Or those eighteen who died when the tower in Siloam fell on them—do you think they were more guilty than all the others living in Jerusalem?
Luke 13:4 | NIV | Other Versions | Context
When the September 11 attacks happened I was still very young and I remembered people around me saying that there were Christians who died. Of course there were Christians who died, but it was a remark that raised questions that nobody dared to ask – where’s the justice in that? Where’s God in that? When the Indian Ocean earthquake and the subsequent Tsunami struck in 2004, I was barely a teenager, and I remembered that it was a Sunday, and people were saying that some were worshipping the Lord when they died. Suffering is a big topic, and suffering caused by natural disasters have always happened, even in the days of Christ. The Tower of Siloam was perhaps an early version of something like the Tsunami; the murder of the worshipping Galileans was perhaps an early version of something like September 11. Suffering is a big topic – even just a small branch of it, on natural disasters, will take us a long time to ponder. In today’s study, we will simply look at the implications of this verse in response to suffering.
1. Bad things do happen to good people
Accidents happen. I don’t know about you, but I live in a Asian society that is so used to the concept of karma that sometimes it is easy to forget that accidents happen to everyone – accidents were meant to happen to everyone. Right from the very first place, bad things do happen to good and bad people. The general idea that the good will be rewarded and the bad will be punished still stands, but we cannot assume the converse to be true – that bad things will never happen to good people and good things will never happen to bad people. This idea was already very thoroughly shot down in the book of Job, where his three friends single-mindedly insisted on his guilt and deduced that he must have sinned greatly for such an awful punishment to befall on him. Job was the best example of bad things happening to good people. Yet Job had his reprieve. What about the people of the Tower of Siloam?
2. There is a time limit for repentance
The motive of those who posed him the question of the perceived unjust murder of the Galileans was most likely a hunt for the answer to why are bad things happening to good people. Jesus answers the question by throwing it back and instead choosing to focus on those who are listening. Twice in that episode Jesus told them, unless you repent, you too will all perish. The parable of the fig tree basically serves to reinforce this point as well. Unless we repent, we too will all perish. You may be good. You may be righteous and do only the good things that you’re supposed to do. Yet, as we’ve pointed out earlier, you could still be the subject of a circumstance that is entirely not up to you. You may be driving in the middle of a quiet road when a tree falls and crush you to death. You may be a good person and yet get struck by lightning. In other words, because you’re not guaranteed a long life, and you do not know your lifespan and you do not know when you will die, you are essentially living on limited time, and hence there is a time limit for your repentance of your sins.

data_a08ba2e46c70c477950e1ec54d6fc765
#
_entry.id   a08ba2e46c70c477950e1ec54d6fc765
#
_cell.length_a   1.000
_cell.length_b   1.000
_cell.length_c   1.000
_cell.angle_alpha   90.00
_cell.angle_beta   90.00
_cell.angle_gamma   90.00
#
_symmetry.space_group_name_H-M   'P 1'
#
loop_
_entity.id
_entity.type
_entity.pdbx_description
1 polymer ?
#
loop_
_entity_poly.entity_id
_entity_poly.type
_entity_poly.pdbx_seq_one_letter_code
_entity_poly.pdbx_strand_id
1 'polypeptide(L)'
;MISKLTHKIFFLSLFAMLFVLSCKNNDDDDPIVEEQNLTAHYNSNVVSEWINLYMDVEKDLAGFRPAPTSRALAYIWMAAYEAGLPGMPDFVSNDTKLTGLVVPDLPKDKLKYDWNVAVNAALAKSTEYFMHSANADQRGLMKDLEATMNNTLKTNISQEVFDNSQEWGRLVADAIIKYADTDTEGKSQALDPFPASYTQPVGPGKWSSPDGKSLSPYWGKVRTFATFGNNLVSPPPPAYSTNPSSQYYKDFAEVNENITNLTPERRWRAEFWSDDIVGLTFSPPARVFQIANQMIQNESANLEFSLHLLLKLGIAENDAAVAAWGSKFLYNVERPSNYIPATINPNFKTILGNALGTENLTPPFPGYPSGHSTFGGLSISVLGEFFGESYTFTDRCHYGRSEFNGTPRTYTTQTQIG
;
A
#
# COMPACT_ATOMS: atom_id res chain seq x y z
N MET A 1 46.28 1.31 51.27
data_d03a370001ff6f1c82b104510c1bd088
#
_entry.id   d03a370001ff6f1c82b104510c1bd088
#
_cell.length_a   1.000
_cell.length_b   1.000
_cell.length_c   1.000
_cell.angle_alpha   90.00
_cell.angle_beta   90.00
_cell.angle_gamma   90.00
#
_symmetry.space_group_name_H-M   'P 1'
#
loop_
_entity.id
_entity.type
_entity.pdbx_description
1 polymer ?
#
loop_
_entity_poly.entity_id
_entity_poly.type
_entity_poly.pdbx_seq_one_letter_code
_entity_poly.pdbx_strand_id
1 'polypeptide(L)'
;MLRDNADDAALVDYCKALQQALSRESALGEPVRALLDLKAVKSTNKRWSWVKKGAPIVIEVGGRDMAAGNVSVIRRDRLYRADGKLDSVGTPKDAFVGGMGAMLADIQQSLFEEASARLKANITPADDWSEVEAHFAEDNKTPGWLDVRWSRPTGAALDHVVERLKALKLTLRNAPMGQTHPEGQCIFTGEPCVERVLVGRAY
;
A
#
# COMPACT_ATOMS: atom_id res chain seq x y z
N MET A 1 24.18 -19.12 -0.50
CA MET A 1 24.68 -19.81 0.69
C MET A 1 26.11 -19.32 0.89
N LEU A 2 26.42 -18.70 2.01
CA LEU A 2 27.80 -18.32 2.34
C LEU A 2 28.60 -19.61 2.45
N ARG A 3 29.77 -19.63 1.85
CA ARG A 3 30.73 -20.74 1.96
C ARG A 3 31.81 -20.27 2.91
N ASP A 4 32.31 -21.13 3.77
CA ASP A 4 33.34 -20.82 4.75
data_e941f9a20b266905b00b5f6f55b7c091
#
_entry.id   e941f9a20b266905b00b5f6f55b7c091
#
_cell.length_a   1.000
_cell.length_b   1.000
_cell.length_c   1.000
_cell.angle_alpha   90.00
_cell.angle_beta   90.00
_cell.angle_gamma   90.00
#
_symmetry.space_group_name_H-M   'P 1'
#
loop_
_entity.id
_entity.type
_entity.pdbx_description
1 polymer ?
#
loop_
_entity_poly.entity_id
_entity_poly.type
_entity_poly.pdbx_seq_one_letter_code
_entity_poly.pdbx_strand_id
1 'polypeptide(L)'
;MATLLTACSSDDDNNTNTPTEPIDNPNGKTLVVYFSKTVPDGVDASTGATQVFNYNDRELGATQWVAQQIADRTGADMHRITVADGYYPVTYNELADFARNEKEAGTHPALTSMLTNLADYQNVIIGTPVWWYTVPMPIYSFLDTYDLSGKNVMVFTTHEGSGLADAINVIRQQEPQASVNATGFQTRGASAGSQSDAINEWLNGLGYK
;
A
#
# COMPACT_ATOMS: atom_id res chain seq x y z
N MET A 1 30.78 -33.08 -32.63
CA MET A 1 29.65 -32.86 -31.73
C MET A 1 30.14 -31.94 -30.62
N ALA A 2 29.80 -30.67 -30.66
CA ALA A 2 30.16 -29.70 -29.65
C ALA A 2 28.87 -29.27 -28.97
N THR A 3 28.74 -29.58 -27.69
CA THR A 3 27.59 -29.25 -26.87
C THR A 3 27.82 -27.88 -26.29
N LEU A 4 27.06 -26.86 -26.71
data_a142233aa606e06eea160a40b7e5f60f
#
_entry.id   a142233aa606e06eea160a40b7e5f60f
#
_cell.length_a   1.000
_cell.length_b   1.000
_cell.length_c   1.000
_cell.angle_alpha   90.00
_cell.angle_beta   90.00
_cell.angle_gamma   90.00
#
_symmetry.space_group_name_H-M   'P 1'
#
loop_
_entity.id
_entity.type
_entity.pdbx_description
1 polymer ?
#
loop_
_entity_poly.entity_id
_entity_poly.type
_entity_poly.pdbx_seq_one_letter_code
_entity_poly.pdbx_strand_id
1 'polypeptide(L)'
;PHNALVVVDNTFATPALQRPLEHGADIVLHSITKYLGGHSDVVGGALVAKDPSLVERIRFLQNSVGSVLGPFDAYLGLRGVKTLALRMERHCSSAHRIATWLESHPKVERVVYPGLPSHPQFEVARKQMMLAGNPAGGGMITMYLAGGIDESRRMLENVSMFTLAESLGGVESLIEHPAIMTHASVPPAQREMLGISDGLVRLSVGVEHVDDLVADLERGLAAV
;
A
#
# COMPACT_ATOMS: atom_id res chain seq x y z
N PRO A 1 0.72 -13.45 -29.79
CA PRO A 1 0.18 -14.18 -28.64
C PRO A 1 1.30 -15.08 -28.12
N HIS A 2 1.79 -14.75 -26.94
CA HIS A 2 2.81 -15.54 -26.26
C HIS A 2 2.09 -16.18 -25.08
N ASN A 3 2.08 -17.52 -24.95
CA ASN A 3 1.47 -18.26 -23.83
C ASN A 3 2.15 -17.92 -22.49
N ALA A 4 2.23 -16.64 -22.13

3. Putting fairness into perspective
If we were wondering if it was unfair that the Galileans died in such a way, Jesus did not give us any reason to make their deaths seem at all reasonable. No – these Galileans who died were not secretly great sinners; the eighteen who died in the tower of Siloam were just as innocent. In other words, it was indeed unfair. They were not any more guilty than all the others living in Jerusalem, but yet they were the ones who had died. Not quite fair, is it?
We mentioned earlier the point of the time limit – and our limited time on earth is always a reminder of our eternal life in the Lord. The promise of eternal life puts our earthly suffering into context. Our suffering in this world is momentary. If we take our lifetime divided by eternity, it will be a negligible amount of time. We need to understand the context of eternity, otherwise we will never be able to answer the question of whether God is fair or not. Because there is eternal life, our earthly suffering is momentary – even if our suffering results in our death. Our reward and deliverance comes in the time of eternity. If we merely think in our limited time and limited humanity, it is unjust indeed. And while I don’t think we can ever explain the justice of God, and while I don’t think God owes us an explanation, I believe that understanding the concept of eternality will resolve a lot of questions about this perceived injustice.
There will be many more cases of modern day Tower of Siloam happening. The question of whether God is just and God is fair will rise again and again in our lives as we struggle with our earthly sufferings. Yet let us remember not to be shocked or surprised that suffering is happening to us [1 Peter 4:12|Article] – like Job and many other Biblical characters, bad things do happen to good people. Some of these bad things result in death – and this is a reminder to us that we have a time limit to repentance. Most importantly, let us learn to grasp the concept of eternity and eternal life – because that will put the fairness of God into a different perspective for us.